This year I want to resolve to help more and worry less.
This is the number one thing I worry about most right now:
Children and hunger.
Right now in the United States approximately 20-30% of children go to bed hungry. Twenty percent or more of the child population in 37 states and D.C. live in what are called “food insecure households.” New Mexico (30.6%) and the District of Columbia (30.0%) have the highest rates where children live without consistent access to food.
How often do we say “I’m starving?” What we mean is we are hungry. It’s true some of us don’t take care of ourselves all that well and maybe we realize—God, it’s dinner time and I didn’t eat all day—I need to resolve to eat better throughout the day. I totally agree with that resolution.
At the same time—we are not starving. I’m going out on a limb here and saying most of you reading this blog are not starving. (However, and this is something I worry about—many of you might be anorexic…and starving, most definitely—which would be another column.)
But… this is about children and hunger. This is how much of the world’s population is starving/ malnourished: 1 in 8 people in the world suffer from chronic undernourishment.
Poverty is the principle cause of hunger. Children who are malnourished lose about 160 days of illness a year. That’s almost five months! How are you going to get an education and go to school if you are missing almost 5 months of it?
Malnutrition also exacerbates diseases—every disease—not just malaria but also diarrhea. And malnourished kids die from diarrhea (61%) at a higher rate than malaria (57%)!
Malnutrition can also stunt your growth. Stunted growth because of malnutrition affects almost one third of children in developing countries.
In many of these cases, this story begins with a malnourished mother. In many developing countries where the mother has not had adequate nutrition…the baby is born with stunted growth and at risk for among other things blindness and premature death.
Here’s what I worry about:
We have enough food to feed everybody. And we aren’t doing it.
The hungry in the world total 870 million people. That number is equivalent to the combined populations of the United States, Canada and the European Union.
Where are the hungry people? Mostly in Asia and Africa: east, central and southern Africa. However, the share of the hungry in urban areas is rising.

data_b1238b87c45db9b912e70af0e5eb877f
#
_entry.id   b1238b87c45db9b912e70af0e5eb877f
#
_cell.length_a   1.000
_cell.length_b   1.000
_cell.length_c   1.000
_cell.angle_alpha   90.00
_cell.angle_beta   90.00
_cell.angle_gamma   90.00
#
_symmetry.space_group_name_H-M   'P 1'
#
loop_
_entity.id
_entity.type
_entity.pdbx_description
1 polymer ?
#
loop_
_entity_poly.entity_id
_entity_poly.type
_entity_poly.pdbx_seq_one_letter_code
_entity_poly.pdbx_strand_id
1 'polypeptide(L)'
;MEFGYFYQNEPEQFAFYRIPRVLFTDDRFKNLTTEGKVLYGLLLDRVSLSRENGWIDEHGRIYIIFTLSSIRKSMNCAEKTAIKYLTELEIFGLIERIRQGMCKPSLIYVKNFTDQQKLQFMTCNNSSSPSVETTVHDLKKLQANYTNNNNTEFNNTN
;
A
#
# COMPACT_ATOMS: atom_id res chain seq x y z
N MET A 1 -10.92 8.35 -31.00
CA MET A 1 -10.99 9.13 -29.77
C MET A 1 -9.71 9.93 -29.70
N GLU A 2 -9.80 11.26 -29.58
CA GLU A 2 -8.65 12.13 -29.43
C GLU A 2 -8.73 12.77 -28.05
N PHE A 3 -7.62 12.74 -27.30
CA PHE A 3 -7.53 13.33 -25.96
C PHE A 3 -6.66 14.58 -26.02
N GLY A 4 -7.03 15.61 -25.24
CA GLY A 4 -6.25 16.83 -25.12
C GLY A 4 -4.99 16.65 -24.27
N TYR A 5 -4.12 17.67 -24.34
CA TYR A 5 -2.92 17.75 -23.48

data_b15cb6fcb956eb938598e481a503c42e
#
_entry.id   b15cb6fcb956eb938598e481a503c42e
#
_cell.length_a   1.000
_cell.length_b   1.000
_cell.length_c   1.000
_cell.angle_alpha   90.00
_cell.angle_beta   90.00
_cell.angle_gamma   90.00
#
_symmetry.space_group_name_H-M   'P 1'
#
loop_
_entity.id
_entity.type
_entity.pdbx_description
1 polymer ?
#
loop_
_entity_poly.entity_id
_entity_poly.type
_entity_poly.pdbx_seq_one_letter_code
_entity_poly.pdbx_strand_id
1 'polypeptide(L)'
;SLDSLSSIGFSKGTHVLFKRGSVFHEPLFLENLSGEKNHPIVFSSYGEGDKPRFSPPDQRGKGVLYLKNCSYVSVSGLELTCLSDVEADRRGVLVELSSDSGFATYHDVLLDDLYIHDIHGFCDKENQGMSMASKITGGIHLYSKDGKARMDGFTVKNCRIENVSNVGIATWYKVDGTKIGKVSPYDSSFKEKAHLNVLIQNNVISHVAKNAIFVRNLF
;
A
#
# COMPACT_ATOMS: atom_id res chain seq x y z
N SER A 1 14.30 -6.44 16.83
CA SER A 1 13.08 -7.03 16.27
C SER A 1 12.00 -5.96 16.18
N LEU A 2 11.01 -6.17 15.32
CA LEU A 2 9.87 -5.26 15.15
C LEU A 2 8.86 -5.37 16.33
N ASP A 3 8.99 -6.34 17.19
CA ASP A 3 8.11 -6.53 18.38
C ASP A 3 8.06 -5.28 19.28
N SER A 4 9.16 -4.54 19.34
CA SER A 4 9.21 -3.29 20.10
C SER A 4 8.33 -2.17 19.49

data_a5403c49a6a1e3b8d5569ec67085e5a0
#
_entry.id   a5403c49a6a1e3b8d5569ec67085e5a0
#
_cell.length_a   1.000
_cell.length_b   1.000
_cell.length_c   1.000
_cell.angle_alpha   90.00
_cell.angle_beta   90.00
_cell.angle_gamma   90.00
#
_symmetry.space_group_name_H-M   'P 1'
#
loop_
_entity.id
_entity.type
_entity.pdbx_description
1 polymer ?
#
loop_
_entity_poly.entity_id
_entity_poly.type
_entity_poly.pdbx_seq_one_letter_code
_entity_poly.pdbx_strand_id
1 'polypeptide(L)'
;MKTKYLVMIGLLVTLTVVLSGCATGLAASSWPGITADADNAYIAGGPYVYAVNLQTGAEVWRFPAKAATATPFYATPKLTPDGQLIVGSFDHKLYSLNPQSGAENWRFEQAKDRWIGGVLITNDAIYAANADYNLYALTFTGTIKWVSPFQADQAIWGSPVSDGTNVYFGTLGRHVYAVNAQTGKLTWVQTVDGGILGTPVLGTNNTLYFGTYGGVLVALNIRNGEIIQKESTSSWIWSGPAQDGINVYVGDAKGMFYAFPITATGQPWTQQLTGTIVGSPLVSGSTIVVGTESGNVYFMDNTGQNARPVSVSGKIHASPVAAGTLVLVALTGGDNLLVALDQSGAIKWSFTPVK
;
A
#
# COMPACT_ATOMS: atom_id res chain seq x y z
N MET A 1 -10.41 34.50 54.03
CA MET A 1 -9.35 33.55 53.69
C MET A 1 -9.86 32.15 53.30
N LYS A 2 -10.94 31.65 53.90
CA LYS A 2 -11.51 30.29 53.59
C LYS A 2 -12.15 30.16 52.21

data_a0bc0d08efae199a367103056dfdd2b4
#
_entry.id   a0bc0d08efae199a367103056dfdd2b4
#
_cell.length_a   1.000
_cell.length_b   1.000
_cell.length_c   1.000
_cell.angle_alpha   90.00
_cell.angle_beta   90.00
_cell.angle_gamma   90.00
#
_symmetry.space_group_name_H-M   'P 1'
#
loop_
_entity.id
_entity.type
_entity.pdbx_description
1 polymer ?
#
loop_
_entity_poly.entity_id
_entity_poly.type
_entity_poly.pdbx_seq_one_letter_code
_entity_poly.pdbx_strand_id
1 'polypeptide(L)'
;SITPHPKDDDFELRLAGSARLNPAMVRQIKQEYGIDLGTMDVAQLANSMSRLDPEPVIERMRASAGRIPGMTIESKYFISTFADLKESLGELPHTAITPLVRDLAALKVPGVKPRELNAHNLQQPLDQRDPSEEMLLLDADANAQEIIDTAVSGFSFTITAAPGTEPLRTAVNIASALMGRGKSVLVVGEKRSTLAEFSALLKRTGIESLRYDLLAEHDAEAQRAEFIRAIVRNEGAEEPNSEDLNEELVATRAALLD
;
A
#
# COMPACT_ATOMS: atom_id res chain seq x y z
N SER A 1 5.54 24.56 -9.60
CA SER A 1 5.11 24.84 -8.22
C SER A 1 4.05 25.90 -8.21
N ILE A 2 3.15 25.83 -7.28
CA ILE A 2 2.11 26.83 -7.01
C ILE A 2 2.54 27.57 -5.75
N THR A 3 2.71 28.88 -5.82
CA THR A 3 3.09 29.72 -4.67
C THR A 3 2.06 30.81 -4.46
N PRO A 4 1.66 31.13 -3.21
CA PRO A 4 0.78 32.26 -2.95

No one want to think about images of starving children…especially after Christmas or whatever variant of winter holiday you are celebrating. What we might be worrying about at this time is how much we actually did eat/indulged in over the holidays.
Be that as it may. Children are starving. Children go to bed hungry in every city in the United States every night. So, although this is a time of year when many among us worry about over-indulging in food, it is also the time that a quarter to a third of the population feels want most keenly, to quote a line from A Christmas Carol, when the men come to see Scrooge and try to get him to give to the poor. And he responds, “Are there no workhouses?”
There is a quiz on the Feeding America site to test your knowledge about hunger. You can take it here:
I’ll give you a few of the answers—1 in 6 Americans are hungry. Hunger is in homes where there is at least one working adult (almost 40% of them); and that same percentage is also true for hungry families who have folks in them who have a college education (almost 40%)—but they are still going to bed hungry. Among other things, hunger means that hungry children will not perform as well in school as those who are fed. And also hunger exists just as much in people with homes as in those who are homeless.
In the parable of the loaves and the fishes, Jesus says (John 6:1-14) don’t waste anything. Gather everything up. He feeds 5,000 people with the five barley loaves and two fishes that a small boy in the crowd has. But many folks forget that Jesus did not just perform the miracle that generated enough food for those 5,000 present. He also gathered up all that was left over—twelve baskets worth “so that nothing would be wasted.”
Why do we have enough and we are wasting so much? Why are children going to bed hungry? Why is there a surplus that is not being gathered up and distributed?
I don’t have the answers to really much of this–just my questions and my worries. However, many food kitchens for the homeless and those in need name themselves after this parable. They are not questioning the miracle or pondering the answers. They are practicing faith by works. There is one in San Jose, CA, The Loaves and Fishes Kitchen.
Also, when we talk about those who are hungry, and I have been talking about children here—there is another thing I worry about—the elderly and hunger. In my home state of California—47% of the elderly cannot afford basic needs. That is almost half of the population of the elderly in California!
The Loaves and Fishes Kitchen is the only provider of hot food for low income and homeless people in eastern Santa Clara/ San Jose, CA area. They describe their mission as one of providing some sense of “food security” to needy people /families. Food security—I have never heard of hunger and its abatement as not just as eating but as providing “food security,” before doing some basic research for this blog. I’m sure many of us have heard of the phrase, “worrying where the next meal will come from,” but food security means not just getting the next meal and feeling full. Food security means stopping having to worry about where the next meal will come from.
In Los Angeles where I live according to a recent Los Angeles Times article—there has been no let up in “food insecurity.” In fact, things are getting worse. According to this article, many folks have to decide between eating and paying rent, or eating and getting medicine.